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Chief Rabbi warns 'soul of nation is at stake' if Labour wins general election

Jonathan Brady/PA Wire

By Sam Blewett, Political Correspondent, and Laura Parnaby, PA

Jeremy Corbyn's election campaign has been struck by a significant intervention after the Chief Rabbi warned that the Labour leadership's handling of anti-Semitism was "incompatible" with British values.

Ephraim Mirvis said the "overwhelming majority of British Jews are gripped by anxiety" ahead of the December 12 poll and warned "the very soul of our nation is at stake".

Labour defended Mr Corbyn as a "lifelong campaigner against anti-Semitism" and disputed some of the rabbi's claims in his article for The Times, which came ahead of the party launching its race and faith manifesto.

Meanwhile, a think-tank suggested the Tories' manifesto risks creating levels of child poverty not seen for 60 years in another potentially damaging intervention.

Mr Corbyn was hailing Labour as the "party of equality and human rights" regardless of religion or background on Tuesday before unveiling the document proposing to improve human rights.

But Mr Mirvis wrote that the Labour leader's supporters have "hounded parliamentarians, members and even staff out of the party for challenging anti-Jewish racism".

"The way in which the leadership has dealt with anti-Jewish racism is incompatible with the British values of which we are so proud - of dignity and respect for all people," he added.

"When December 12 arrives, I ask every person to vote with their conscience. Be in no doubt, the very soul of our nation is at stake."

Labour was insisting it would "guarantee the security of the Jewish community, defend and support the Jewish way of life" and combat anti-Semitism.

"Jeremy Corbyn is a lifelong campaigner against anti-Semitism and has made absolutely clear it has no place in our party and society and that no one who engages in it does so in his name," a spokeswoman said.

She also disputed the rabbi's allegation that there are "thousands" of unresolved anti-Semitism allegations as "categorically untrue".

But the party has been dogged by accusations of failing to tackle complaints quickly enough since Mr Corbyn took charge and numerous MPs have quit the party over the issue.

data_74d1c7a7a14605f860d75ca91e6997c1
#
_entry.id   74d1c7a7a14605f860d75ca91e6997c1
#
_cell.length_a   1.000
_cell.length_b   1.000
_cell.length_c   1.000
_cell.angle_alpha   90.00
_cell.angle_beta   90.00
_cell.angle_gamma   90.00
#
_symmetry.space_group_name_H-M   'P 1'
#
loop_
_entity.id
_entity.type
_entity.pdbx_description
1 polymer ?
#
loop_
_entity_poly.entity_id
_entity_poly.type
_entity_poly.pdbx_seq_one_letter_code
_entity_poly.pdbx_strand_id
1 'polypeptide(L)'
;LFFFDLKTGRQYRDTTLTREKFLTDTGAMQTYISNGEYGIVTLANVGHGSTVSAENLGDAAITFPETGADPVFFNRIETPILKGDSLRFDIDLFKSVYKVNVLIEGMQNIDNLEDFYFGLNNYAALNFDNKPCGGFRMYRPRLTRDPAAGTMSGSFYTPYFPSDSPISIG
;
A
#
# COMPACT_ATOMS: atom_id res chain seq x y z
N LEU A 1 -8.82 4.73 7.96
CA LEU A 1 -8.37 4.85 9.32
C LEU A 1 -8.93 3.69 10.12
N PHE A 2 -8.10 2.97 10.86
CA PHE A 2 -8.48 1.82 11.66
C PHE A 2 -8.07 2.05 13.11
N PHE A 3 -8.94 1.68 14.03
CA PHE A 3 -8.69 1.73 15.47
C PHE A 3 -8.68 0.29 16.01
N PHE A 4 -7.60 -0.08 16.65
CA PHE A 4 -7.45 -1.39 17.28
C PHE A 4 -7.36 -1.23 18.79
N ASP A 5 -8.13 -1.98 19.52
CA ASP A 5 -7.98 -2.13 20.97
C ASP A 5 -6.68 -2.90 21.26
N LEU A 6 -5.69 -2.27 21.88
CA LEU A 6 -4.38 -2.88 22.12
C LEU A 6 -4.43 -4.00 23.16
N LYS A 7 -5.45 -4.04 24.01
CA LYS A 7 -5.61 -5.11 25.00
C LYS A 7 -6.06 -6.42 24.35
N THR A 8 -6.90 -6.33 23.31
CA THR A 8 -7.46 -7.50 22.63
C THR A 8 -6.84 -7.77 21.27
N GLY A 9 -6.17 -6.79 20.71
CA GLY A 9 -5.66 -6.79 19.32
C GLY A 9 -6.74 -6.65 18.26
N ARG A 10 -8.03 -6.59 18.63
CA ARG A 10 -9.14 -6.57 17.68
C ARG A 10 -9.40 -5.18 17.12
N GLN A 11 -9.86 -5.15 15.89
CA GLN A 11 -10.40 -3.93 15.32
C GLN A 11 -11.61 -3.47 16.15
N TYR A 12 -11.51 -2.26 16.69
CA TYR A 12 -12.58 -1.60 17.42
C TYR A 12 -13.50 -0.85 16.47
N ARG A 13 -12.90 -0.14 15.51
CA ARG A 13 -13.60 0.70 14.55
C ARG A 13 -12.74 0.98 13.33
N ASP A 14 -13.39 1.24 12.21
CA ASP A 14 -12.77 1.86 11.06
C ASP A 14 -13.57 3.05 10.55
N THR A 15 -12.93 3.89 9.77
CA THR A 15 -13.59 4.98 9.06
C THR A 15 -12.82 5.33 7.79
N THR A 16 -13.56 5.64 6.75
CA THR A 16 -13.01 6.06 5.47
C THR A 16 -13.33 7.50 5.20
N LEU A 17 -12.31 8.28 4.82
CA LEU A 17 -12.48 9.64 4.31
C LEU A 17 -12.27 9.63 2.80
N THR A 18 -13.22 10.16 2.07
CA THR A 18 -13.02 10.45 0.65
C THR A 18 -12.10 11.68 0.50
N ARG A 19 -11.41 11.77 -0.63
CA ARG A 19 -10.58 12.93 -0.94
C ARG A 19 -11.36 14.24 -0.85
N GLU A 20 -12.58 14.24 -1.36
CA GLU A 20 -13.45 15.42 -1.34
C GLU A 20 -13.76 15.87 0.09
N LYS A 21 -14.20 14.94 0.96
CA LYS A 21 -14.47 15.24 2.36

Elsewhere, research from the Resolution Foundation economic think-tank said child poverty could reach a high of 34% if the Tories win the election because its manifesto fails to change existing policy.

Labour's £9 billion extra social security spending, including the scrapping of the two-child limit, would halt the rise with 550,000 fewer children living in poverty compared with Tory plans, the think-tank added.

Meanwhile, Labour figures were downplaying suggestions to Sky News from Lord Kerslake, who has advised the party on preparations for government, that removing Mr Corbyn could be on the table to win backing of opposition MPs.

Mr Corbyn has repeatedly ruled out forming any pacts to prop up a minority Labour government.

On Tuesday, he is due to face sustained questioning from Andrew Neil as part of the BBC's series of interviews with the leaders vying to be the next prime minister.

That interview will come after Mr Corbyn launched the race and faith manifesto during a speech in Tottenham, north London.

With one poll suggesting the Tories' lead over Labour has narrowed, Mr Corbyn is likely to call on the public to register to vote with the deadline looming at midnight.

Support for the Conservatives fell one point to 41% while Labour was up two points to 34%, according to the ICM survey of 2,004 people online between Friday and Monday.

Prime Minister Boris Johnson will visit Scotland and the east of England in campaign stops as he tries to keep his campaign on track.

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